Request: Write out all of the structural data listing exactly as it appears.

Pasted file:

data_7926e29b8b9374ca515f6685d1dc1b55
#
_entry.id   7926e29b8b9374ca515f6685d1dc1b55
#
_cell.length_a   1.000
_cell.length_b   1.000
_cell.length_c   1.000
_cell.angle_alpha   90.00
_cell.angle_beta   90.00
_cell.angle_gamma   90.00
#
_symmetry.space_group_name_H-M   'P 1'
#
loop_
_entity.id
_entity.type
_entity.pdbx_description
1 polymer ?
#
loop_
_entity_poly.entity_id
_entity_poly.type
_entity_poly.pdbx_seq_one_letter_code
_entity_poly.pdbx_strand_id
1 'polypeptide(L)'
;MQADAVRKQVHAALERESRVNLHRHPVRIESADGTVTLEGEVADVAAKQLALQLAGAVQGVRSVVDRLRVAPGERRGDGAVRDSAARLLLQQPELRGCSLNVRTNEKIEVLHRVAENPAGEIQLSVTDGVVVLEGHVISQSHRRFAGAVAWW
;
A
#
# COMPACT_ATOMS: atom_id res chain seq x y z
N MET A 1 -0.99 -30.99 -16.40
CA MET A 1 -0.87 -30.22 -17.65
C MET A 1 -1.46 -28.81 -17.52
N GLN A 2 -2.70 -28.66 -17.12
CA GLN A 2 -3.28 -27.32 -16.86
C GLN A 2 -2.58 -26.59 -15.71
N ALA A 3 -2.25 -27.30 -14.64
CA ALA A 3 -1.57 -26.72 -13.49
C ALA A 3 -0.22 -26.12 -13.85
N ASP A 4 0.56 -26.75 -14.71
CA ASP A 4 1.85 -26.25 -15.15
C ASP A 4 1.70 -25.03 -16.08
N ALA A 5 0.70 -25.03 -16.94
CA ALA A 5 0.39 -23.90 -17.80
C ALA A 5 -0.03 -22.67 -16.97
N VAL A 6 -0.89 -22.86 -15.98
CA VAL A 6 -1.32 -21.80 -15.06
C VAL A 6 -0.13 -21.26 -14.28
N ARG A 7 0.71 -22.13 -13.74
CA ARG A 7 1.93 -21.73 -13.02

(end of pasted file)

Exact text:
data_7926e29b8b9374ca515f6685d1dc1b55
#
_entry.id   7926e29b8b9374ca515f6685d1dc1b55
#
_cell.length_a   1.000
_cell.length_b   1.000
_cell.length_c   1.000
_cell.angle_alpha   90.00
_cell.angle_beta   90.00
_cell.angle_gamma   90.00
#
_symmetry.space_group_name_H-M   'P 1'
#
loop_
_entity.id
_entity.type
_entity.pdbx_description
1 polymer ?
#
loop_
_entity_poly.entity_id
_entity_poly.type
_entity_poly.pdbx_seq_one_letter_code
_entity_poly.pdbx_strand_id
1 'polypeptide(L)'
;MQADAVRKQVHAALERESRVNLHRHPVRIESADGTVTLEGEVADVAAKQLALQLAGAVQGVRSVVDRLRVAPGERRGDGAVRDSAARLLLQQPELRGCSLNVRTNEKIEVLHRVAENPAGEIQLSVTDGVVVLEGHVISQSHRRFAGAVAWW
;
A
#
# COMPACT_ATOMS: atom_id res chain seq x y z
N MET A 1 -0.99 -30.99 -16.40
CA MET A 1 -0.87 -30.22 -17.65
C MET A 1 -1.46 -28.81 -17.52
N GLN A 2 -2.70 -28.66 -17.12
CA GLN A 2 -3.28 -27.32 -16.86
C GLN A 2 -2.58 -26.59 -15.71
N ALA A 3 -2.25 -27.30 -14.64
CA ALA A 3 -1.57 -26.72 -13.49
C ALA A 3 -0.22 -26.12 -13.85
N ASP A 4 0.56 -26.75 -14.71
CA ASP A 4 1.85 -26.25 -15.15
C ASP A 4 1.70 -25.03 -16.08
N ALA A 5 0.70 -25.03 -16.94
CA ALA A 5 0.39 -23.90 -17.80
C ALA A 5 -0.03 -22.67 -16.97
N VAL A 6 -0.89 -22.86 -15.98
CA VAL A 6 -1.32 -21.80 -15.06
C VAL A 6 -0.13 -21.26 -14.28
N ARG A 7 0.71 -22.13 -13.74
CA ARG A 7 1.93 -21.73 -13.02